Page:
City should consider other public safety building options

Editor’s Note: This letter has been updated to include corrected numbers on the cost to residents of a public safety building as currently proposed. The Homer News ran an earlier version of the letter, but failed to update it with numbers provided by the author. The Homer News regrets the error.

I hope you’ll join me in urging the city council and mayor to reject Ordinance 15-18(S) at the July 27 city council meeting, proposing to spend up to $622,000 — on top of the $1.2 million already spent without a shovelful of dirt being turned — for 35 percent design of the Public Safety Building (PSB), a structure that, with a direct construction cost of $30 million, will almost certainly never see the light of day in its proposed configuration.   

With no funding assistance in sight, Homer would have to fund the entire cost of $44 million (see John Li memo for a Nov. 10, 2014, meeting of the PSB Committee concerning amortizing a loan).   

Even though this project has proceeded through the public process in an entirely legal and  proper manner, it remains a totally unsuitable proposal for Homer. For such an expensive project there are, in my opinion, a number of critical flaws not adequately addressed in the PSB review process, including a lack of in-depth study on the assumptions of size, suitable alternative locations available for purchase, potential tsunami zones, effect on fire insurance rates and rating, maintenance costs, sociological effect on the police force, Homer’s future demographics (low growth), and — finally — lack of any alternative plans for a moderate-sized building.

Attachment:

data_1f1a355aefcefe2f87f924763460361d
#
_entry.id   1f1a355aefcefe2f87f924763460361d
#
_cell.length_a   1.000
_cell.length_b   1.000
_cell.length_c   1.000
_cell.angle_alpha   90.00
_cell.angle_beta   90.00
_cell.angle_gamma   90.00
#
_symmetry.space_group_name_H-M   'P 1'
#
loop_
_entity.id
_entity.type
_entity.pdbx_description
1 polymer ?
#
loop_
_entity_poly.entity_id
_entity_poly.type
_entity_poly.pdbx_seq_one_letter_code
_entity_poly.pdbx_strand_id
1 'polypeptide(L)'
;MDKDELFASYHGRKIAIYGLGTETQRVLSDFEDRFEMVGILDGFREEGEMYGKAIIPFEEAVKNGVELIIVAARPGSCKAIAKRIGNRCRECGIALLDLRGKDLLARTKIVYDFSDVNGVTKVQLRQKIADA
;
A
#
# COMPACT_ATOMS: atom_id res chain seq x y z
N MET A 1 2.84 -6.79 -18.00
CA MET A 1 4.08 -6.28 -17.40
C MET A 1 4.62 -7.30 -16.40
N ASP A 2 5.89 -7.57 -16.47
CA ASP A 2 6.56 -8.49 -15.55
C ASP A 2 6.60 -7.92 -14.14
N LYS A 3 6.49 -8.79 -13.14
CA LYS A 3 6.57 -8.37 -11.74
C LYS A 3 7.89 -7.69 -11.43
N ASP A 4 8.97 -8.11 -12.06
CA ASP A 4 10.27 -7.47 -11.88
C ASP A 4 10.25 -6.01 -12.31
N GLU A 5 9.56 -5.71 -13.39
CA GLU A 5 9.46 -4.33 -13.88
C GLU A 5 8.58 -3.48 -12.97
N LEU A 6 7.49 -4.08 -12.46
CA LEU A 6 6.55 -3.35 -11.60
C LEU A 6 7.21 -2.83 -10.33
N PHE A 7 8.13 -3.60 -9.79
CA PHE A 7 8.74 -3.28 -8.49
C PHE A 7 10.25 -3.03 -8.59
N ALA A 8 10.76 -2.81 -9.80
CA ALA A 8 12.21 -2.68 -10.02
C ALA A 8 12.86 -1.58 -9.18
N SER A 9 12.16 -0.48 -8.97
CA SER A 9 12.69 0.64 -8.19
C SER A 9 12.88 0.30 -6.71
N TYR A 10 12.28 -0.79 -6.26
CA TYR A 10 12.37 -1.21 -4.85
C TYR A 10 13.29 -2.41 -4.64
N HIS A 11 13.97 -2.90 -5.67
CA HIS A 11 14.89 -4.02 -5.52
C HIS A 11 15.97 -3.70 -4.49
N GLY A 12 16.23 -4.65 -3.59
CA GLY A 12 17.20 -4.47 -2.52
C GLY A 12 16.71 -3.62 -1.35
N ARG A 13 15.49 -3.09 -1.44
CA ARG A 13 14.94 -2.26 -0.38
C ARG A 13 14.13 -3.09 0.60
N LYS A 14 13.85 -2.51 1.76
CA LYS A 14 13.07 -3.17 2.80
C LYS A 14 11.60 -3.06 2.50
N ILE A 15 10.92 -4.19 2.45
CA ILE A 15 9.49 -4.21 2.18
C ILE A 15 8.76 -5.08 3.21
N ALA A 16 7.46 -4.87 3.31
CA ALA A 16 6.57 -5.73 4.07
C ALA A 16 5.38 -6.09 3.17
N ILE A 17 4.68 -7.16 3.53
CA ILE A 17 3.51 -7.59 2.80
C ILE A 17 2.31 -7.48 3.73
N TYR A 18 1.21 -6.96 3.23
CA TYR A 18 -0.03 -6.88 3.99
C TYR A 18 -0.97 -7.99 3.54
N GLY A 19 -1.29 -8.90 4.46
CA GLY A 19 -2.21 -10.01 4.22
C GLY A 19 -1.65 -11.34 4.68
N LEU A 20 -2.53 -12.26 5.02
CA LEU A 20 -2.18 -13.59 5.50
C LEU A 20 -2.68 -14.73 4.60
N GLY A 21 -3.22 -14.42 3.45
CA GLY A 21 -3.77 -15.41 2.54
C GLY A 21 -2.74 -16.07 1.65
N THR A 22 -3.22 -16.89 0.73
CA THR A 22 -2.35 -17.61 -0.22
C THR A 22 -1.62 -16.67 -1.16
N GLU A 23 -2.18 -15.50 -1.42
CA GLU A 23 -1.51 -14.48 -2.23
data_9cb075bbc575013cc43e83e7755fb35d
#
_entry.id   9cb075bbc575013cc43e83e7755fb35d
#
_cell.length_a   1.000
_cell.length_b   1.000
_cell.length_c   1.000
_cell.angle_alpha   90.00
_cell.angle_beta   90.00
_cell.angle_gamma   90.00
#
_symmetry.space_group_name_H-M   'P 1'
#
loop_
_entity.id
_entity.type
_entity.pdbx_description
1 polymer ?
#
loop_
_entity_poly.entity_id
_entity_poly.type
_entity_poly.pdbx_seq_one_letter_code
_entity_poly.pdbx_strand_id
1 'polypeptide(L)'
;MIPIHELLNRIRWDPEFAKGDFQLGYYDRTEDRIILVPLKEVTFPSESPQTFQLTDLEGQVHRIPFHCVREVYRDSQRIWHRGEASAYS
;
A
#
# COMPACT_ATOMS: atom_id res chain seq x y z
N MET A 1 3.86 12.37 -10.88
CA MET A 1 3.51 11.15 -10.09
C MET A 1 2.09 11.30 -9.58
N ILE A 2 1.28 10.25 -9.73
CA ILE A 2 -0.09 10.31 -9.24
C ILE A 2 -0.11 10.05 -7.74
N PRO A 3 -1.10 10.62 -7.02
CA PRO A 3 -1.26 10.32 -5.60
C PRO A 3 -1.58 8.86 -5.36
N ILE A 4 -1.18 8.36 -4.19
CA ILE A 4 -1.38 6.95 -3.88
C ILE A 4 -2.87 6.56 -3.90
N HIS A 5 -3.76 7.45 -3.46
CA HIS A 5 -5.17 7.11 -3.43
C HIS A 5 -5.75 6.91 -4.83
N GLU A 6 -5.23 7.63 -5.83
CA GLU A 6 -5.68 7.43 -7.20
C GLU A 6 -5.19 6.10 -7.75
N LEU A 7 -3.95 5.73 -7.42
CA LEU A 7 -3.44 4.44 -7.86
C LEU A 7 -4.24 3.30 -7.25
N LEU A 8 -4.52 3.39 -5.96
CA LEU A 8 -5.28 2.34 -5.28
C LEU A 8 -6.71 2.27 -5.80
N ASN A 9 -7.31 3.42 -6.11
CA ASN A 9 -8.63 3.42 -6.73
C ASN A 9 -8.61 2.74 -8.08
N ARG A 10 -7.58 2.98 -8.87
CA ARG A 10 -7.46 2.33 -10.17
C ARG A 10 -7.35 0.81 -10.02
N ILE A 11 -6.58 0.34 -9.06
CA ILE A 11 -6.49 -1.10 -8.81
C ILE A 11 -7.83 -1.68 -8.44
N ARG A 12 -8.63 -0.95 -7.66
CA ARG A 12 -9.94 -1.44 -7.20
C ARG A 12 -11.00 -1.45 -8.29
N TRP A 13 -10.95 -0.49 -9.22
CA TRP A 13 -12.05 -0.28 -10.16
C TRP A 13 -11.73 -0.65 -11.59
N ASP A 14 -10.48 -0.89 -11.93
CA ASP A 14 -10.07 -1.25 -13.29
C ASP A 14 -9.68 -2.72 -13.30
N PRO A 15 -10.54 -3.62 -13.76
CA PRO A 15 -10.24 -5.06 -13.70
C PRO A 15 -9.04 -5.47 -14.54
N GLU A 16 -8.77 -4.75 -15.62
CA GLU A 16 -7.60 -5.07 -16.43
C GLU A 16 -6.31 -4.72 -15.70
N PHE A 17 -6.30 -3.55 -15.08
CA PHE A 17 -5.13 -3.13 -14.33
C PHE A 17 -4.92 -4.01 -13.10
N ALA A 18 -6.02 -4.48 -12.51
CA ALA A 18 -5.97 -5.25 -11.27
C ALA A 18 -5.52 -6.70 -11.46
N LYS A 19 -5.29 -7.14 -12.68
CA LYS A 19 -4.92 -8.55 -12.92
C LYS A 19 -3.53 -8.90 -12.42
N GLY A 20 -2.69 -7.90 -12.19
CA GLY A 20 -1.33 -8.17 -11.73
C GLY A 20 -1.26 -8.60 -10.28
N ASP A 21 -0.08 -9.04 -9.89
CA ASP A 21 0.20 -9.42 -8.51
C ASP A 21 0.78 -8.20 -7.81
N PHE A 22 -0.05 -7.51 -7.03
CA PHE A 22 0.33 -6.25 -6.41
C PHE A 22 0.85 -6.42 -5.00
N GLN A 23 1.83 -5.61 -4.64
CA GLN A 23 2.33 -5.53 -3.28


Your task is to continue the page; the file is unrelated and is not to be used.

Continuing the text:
Unfortunately, the current PSB is an all or nothing proposition.
The Homer Police Department building does require replacement. And it should occur if the community wants to maintain a local police presence. Some residents don’t.

For those who do, I suggest you appreciate what the current proposal will cost you: $2.85 million per year for a 15-year early payoff on a $30 million loan. That’s about a 1.5 percent sales tax increase or 4.5 mill property tax increase.

If that works for you, go for it. For those who balk, I suggest that you encourage the city council to reassess the project in greater depth for a more appropriate-sized building.

In any case, a source of funding must be identified. That’s why I’m gratified to see that Ordinance 15-19(A), to repeal the seasonal sales tax exemption on non-prepared foods, is up for reconsideration.
Larry Slone
City resident